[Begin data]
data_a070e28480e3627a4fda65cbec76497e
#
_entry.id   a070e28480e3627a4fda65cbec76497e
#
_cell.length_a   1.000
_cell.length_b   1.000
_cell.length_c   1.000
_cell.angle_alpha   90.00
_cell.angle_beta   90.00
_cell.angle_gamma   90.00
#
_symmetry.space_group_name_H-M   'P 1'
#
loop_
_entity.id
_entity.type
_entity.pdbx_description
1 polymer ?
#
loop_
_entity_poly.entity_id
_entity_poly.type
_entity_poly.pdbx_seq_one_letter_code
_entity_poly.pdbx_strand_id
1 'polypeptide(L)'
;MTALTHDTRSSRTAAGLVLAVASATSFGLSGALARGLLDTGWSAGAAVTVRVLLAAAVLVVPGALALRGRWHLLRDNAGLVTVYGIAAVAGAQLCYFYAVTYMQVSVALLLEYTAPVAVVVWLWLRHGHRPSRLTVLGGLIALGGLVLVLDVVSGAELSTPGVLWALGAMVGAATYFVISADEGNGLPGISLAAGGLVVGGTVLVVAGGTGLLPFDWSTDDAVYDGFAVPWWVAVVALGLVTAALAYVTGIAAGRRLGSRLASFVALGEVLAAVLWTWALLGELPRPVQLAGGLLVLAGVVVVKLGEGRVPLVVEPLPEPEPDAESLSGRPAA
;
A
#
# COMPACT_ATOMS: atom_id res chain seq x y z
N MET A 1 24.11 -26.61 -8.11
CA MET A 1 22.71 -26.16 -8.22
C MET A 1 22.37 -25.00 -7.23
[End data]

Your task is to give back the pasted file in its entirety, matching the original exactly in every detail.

data_a070e28480e3627a4fda65cbec76497e
#
_entry.id   a070e28480e3627a4fda65cbec76497e
#
_cell.length_a   1.000
_cell.length_b   1.000
_cell.length_c   1.000
_cell.angle_alpha   90.00
_cell.angle_beta   90.00
_cell.angle_gamma   90.00
#
_symmetry.space_group_name_H-M   'P 1'
#
loop_
_entity.id
_entity.type
_entity.pdbx_description
1 polymer ?
#
loop_
_entity_poly.entity_id
_entity_poly.type
_entity_poly.pdbx_seq_one_letter_code
_entity_poly.pdbx_strand_id
1 'polypeptide(L)'
;MTALTHDTRSSRTAAGLVLAVASATSFGLSGALARGLLDTGWSAGAAVTVRVLLAAAVLVVPGALALRGRWHLLRDNAGLVTVYGIAAVAGAQLCYFYAVTYMQVSVALLLEYTAPVAVVVWLWLRHGHRPSRLTVLGGLIALGGLVLVLDVVSGAELSTPGVLWALGAMVGAATYFVISADEGNGLPGISLAAGGLVVGGTVLVVAGGTGLLPFDWSTDDAVYDGFAVPWWVAVVALGLVTAALAYVTGIAAGRRLGSRLASFVALGEVLAAVLWTWALLGELPRPVQLAGGLLVLAGVVVVKLGEGRVPLVVEPLPEPEPDAESLSGRPAA
;
A
#
# COMPACT_ATOMS: atom_id res chain seq x y z
N MET A 1 24.11 -26.61 -8.11
CA MET A 1 22.71 -26.16 -8.22
C MET A 1 22.37 -25.00 -7.23